The Horror Honeys: Dark Summer: At least it’s not found footage

Dark Summer: At least it’s not found footage

A Supernatural Honey New Release Review by Suzanne

Dark Summer (2015)

Back in 2009, director Paul Solet brought us his first feature film, Grace. I had some less than happy feels about that film, although I admired the execution. The short film it was based on was much scarier. Six years later, Solet gives us something new to chew on.

Daniel (Keir Gilchrist), a high school hacker, is on house arrest for cyber stalking Mona Wilson (Grace Phipps), a loner, goth chick whom his friends deem not worthy of obsessing over. One evening he gets a Skype call from Mona who shoots herself in front of him. This sets in motion a string of supernatural events, which threaten Daniel's safety and sanity. Aided by his friends, Kevin (Maestro Harrell) and Abby (Stella Maeve), the latter of whom is suffering from unrequited love of Daniel, they try to uncover Mona’s secrets and get sucked into a world of witchcraft and possession.

Dark Summer begins very much the same way as Disturbia, and Abby even references that when she and Kevin pay a visit to check out the monitoring device. Too bad for us, Disturbia was a much better film. Anytime a filmmaker tries to combine the supernatural with technology, it falls short, and it’s been attempted a lot over the last several years as we continue to stray from human contact and rely on the internet for socialization. No one has been truly successful at this pairing. Call me old fashioned, but I’d rather see a practical haunting, like this year’s We Are Still Here (check out my review here), than using the interwebz as a gimmick. That format has yet to be successful, as far as I’m concerned.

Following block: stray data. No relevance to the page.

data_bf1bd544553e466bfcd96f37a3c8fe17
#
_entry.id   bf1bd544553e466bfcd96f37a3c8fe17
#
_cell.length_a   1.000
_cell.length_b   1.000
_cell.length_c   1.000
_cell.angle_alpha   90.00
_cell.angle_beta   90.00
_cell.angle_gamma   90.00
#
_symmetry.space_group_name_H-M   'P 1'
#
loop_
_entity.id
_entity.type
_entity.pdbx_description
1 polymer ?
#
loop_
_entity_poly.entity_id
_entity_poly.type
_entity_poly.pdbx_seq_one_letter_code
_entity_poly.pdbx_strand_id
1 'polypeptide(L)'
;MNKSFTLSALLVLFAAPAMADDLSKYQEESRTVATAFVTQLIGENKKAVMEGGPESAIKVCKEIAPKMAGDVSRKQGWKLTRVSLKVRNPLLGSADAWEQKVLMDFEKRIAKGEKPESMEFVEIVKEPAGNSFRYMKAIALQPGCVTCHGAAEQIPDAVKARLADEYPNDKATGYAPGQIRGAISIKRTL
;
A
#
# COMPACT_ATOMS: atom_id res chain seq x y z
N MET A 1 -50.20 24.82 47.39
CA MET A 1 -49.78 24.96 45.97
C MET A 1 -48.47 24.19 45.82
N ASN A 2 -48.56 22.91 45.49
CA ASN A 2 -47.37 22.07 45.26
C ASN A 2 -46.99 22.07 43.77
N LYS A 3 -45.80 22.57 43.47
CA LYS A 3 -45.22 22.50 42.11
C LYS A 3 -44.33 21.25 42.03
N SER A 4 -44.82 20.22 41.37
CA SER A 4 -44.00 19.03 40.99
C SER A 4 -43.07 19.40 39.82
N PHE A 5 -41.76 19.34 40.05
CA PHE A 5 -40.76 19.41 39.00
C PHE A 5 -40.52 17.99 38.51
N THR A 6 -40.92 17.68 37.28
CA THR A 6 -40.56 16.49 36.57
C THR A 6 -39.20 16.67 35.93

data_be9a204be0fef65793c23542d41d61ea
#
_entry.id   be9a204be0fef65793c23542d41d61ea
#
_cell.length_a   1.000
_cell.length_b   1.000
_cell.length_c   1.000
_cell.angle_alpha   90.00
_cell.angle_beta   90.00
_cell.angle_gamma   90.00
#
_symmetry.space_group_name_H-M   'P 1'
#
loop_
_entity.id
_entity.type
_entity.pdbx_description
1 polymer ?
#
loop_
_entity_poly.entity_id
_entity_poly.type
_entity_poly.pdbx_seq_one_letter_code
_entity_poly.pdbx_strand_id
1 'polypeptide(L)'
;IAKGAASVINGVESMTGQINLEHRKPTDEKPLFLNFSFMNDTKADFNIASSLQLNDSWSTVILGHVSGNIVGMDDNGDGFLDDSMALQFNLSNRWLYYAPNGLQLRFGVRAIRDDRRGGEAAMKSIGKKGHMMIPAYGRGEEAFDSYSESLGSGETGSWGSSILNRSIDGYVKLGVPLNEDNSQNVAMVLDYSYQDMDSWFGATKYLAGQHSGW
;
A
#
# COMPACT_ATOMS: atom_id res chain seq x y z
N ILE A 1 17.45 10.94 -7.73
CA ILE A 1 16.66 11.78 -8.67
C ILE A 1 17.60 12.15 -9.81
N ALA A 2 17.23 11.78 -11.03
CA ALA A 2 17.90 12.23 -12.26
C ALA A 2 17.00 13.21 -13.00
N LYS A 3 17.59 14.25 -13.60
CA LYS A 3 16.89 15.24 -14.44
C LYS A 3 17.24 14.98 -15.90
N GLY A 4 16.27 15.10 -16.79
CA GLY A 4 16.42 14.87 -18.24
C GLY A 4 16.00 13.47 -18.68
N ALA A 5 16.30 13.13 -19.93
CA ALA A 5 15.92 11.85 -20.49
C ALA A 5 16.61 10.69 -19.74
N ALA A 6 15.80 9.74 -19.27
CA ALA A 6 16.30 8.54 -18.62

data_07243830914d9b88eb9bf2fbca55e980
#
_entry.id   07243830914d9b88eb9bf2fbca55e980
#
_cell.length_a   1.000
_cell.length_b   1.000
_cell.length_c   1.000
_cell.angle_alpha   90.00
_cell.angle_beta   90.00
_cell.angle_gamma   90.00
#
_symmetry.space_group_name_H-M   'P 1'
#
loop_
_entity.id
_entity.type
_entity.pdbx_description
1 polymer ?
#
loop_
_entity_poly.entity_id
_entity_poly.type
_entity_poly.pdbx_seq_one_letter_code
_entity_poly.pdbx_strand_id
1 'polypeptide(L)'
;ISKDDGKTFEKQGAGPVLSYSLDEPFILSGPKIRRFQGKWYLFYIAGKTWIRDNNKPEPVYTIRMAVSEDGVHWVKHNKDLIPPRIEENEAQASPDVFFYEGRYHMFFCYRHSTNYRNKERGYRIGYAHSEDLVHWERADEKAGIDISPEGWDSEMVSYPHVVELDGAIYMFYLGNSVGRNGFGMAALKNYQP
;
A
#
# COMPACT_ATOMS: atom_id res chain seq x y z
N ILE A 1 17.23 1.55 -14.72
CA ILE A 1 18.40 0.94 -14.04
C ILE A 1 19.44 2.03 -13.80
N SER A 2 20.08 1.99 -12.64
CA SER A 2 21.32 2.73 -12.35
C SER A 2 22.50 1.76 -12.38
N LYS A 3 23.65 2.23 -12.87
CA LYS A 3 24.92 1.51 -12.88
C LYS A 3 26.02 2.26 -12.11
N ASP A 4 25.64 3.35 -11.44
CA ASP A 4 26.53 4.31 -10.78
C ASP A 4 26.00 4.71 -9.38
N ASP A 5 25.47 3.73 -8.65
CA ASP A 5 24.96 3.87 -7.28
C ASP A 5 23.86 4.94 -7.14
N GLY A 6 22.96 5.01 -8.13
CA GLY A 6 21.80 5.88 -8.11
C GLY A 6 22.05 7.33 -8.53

Mirror, mirror... 
Gilchrist, who was one of the stars of the revered It Follows (check out my review here), is just as creepy here and was sort of a brilliant choice as the guy you’d believe would stalk someone online. Unfortunately, I’m not a fan and  I have a hard time seeing him as the object of anyone’s desire, but I guess we all have a type. He simply isn’t mine.

I’m pretty sure everyone loves Peter Stormare and I’m not an exception, but he’s so underused as Daniel’s parole officer as he makes the occasional passive-aggressive visit, and tries on an American accent, which comes off as Southern/Swedish and is a bit laughable.

From a story standpoint, it’s more than a bit convoluted. Daniel is assigned to house arrest with absolutely no parental supervision. The mother is apparently away on business and has no contact with her son for the entirety of the film. There seems to be an absentee father who Daniel makes one attempt at reaching out to, with no success. I have a very hard time believing any judicial system would allow a minor to be left alone for even a few weeks, let alone a few months, without an adult present - especially on "house arrest."

A slow moving film, Dark Summer feels much longer than its 81 minutes. When Kevin and Abby find Mona’s hidden talent for witchcraft, we’re into the third act and losing hope that anything interesting is going to happen. Mona’s revealed obsession really makes you wonder why any of the other stuff happened in the first place.

Where Dark Summer is successful is in its atmosphere, a dimly lit, hazy look that conveys humid, hot and uncomfortable. The score and soundtrack also add to the morbid, depressing feel of the film. The last ten minutes of the film, while a bit confusing, are worth watching. It’s not a huge payoff, but it’s something. The film also contains some interesting visuals and while there was one FaceTime trip through Mona’s house, I’m truly thankful it didn’t fall back on found footage considering the amount of technology used.

Also be sure to sit through the credits as there is an additional scene at the very end.

Dark Summer is available on Netflix streaming right now.

Supernatural Honey verdict: 2.5 ankle monitors out of 5

Let me ruin your summer...